Sunday, December 4, 2011
High tunnel reaches new heights
This was a major weekend for the great high tunnel adventure. I sent out an APB on Tuesday night to see if some folks would be able to come help wrestle rafters into place and low and behold, we got a bunch of folks interested and more showed up unexpectedly and it wound up being just enough to get through the tough part of figuring it all out and on to the production mode of getting these huge rafters up and into place.
It was hard to figure out what to do at times - there were so many unknowns, and things did not fit in place seamlessly by any means. Lots of muscling steel things that did not want to be muscled into place. The first day, we got five trusses into place, including the two we already had set up with purins. Mike's strategy was that rather than setting the whole thing up based on one perfectly-level truss, we would attach the purlins to two trusses and hoist them both up at the same time. We did that, and it went fairly smoothly except that the posts had become slightly bulged at the top when we hammered them into the ground, which was fine except that the bolts weren't long enough to deal with the bulge. Luckily, my neighbor Craig showed up with his grinder and ground down all the rest of the posts on day 1 and after that, it was much easier to get everything flowing.
So after getting five joists up, we called it a day, and that night, it poured and rained and blew and it was crazy outside. When I got up Sunday I opened the door to find the water tank had rolled through the yard and was perched near my front door. Yikes. That's a storm, right?
Anyway, didn't figure any of the people who had pledged to come back the next day would but I was wrong - they all showed up and by 1:30 we were running at full steam, having figured out how to assembly-line all the little jobs (inserting sleeves into the top pieces of the rafter to keep the chevron from collapsing when it was tightened, putting on the cables on every-other rafter, etc.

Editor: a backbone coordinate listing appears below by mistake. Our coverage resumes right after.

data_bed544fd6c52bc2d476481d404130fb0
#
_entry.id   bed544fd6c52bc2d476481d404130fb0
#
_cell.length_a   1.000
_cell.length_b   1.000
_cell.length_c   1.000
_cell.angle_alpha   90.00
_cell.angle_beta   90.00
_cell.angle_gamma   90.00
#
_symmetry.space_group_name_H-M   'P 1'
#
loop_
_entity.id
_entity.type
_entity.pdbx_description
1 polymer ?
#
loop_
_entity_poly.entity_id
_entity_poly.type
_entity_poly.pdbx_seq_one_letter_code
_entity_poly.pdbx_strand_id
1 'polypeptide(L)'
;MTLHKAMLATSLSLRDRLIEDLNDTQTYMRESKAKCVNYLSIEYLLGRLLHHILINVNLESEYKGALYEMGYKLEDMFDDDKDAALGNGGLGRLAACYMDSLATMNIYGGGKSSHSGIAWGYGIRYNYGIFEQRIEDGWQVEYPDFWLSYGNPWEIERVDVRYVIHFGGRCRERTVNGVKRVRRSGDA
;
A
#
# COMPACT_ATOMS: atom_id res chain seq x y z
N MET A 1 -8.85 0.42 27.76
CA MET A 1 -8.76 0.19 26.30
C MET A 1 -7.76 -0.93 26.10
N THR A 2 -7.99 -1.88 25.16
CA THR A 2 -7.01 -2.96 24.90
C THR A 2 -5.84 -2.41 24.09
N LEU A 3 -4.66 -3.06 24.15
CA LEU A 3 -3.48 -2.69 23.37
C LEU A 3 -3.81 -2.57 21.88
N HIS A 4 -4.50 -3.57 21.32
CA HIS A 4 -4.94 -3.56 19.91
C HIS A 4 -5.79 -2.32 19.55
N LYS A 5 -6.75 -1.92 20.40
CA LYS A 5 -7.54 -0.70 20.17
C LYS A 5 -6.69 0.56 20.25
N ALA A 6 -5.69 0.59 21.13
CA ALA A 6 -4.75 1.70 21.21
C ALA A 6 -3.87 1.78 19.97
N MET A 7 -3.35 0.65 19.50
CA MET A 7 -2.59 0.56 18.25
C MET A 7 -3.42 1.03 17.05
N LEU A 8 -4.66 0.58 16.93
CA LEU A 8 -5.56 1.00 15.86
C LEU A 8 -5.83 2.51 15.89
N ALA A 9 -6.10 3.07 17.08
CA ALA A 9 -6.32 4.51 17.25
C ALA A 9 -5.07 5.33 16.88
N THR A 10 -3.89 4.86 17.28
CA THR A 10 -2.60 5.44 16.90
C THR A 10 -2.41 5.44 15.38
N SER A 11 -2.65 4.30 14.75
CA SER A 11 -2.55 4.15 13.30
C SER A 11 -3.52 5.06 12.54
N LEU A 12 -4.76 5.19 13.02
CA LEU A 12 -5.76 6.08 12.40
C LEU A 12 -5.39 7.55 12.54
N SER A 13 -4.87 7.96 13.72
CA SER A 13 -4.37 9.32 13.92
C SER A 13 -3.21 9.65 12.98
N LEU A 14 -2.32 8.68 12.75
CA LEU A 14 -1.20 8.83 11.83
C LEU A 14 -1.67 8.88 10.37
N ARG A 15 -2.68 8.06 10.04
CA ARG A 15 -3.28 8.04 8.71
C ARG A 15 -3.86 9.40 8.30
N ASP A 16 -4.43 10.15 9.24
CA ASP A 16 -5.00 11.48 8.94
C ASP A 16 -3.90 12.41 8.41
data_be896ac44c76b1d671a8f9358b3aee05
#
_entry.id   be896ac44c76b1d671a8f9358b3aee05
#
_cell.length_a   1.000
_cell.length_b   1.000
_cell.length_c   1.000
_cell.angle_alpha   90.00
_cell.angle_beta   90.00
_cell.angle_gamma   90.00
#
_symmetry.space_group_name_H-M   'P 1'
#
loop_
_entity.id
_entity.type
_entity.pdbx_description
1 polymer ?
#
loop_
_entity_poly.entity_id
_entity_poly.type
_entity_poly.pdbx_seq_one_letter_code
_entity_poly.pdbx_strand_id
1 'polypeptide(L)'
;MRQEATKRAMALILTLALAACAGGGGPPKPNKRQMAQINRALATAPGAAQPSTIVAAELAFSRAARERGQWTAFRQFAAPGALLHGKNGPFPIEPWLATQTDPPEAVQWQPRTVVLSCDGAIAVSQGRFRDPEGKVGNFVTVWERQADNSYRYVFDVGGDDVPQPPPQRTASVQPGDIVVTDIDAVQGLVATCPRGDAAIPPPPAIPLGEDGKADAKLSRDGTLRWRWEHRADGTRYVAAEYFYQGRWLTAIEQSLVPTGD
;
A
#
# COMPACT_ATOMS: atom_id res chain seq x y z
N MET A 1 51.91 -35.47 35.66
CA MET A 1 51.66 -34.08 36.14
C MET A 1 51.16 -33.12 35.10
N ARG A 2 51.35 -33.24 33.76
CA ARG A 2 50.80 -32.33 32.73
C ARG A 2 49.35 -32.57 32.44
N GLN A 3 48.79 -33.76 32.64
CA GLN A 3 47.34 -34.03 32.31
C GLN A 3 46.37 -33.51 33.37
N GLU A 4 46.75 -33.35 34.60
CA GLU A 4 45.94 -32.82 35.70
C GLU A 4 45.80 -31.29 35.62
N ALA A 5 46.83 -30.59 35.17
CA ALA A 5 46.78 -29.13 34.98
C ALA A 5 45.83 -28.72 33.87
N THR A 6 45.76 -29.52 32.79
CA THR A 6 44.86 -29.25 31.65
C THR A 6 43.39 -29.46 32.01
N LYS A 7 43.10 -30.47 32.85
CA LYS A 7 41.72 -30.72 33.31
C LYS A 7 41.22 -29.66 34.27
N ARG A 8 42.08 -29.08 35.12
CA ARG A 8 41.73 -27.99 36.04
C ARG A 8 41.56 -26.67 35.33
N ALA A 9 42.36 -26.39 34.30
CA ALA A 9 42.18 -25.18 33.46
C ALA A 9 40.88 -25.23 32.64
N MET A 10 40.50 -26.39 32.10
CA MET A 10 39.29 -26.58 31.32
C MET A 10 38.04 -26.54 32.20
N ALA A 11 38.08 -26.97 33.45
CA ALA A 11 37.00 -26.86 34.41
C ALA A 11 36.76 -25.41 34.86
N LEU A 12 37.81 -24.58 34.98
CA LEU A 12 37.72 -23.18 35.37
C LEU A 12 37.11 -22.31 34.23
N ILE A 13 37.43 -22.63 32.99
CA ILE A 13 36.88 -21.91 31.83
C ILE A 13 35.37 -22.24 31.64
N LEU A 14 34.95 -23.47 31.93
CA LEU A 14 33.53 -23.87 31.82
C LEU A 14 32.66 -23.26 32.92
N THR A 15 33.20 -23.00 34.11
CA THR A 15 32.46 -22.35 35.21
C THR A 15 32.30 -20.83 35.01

On day 2 we also had use of two 12-foot stepladders that were hugely helpful for getting up to the top parts of the structure, which is 14.6 feet high. Tall, brave people climbed up those ladders all day today, and I never did - I'm a chickenshit, I know, but I prefer to think of it as having a healthy respect for gravity.
We put up the bottom row of purlins on each side as we went and, with three people (one on the ladder holding the center, one on each side, we hoisted the truss up and over the lower purlin and then onto the top of the post. An extra person on the first side is helpful to get the bolt in while holding the end of the truss in place.
Then the second side is hoisted onto the post, and the person on the center lifts their piece into place, and bolts go in, and tada - you have another truss up. There are 19 of them, and at first it seemed impossible, but by the end of day 2, it was going pretty smoothly. Our trusses already had cables attached to them to keep the sides from bulging out. Some people did every third one, but we got a screaming deal on some cable, so we did every other truss with turnbuckles. We put each truss on a jig that Mike made that was exactly 30 feet across at the bottom and then fitted the cable on. That worked well in keeping things moving smoothly, but putting up the trusses with cables on them was a little more difficult than the uncabled ones - you have to watch where you put your ladder or the cable gets in the way, and you have to thread the cable through the purlin, but still, not too bad.
The only other complicated part of doing it this way is that you have to put a new purlin in every fourth one, but you can't put it in when there is nothing else to attach to because it will be hanging out there too far, so we put one truss up without the purlins to support it and then backtracked while holding the truss up with boards from below and attached the purlin to the connecting truss and the new truss at the same time. Then we added two more trusses and did the whole thing all over again.
Not sure if that will make any sense to the reader, but I'm writing it all down because I have googled the installation of Farmtek's Pro Solar and found no one who has written about it and by the time I get too far into the week, I'll have forgotten myself.
Other things we found - when you run into a purlin that doesn't seem like it will fit, try loosening the bolt on the connection of the truss to the post, then repositioning, and tightening again. That seems to be easier than trying to persuade it with brute force.
I'm beat from two days of not only putting up a tunnel, but also kid wrangling (the kids did a great job of entertaining themselves for four hours plus each day while I worked outside - applause to them) and feeding the masses. I feel like I've run a race, and I suppose in a way I have, and what a sweet prize this time. Pretty soon, I'll be ready to sit and look through catalogs and plan what I'm going to plant. That will be quite fun, I believe. Quite fun.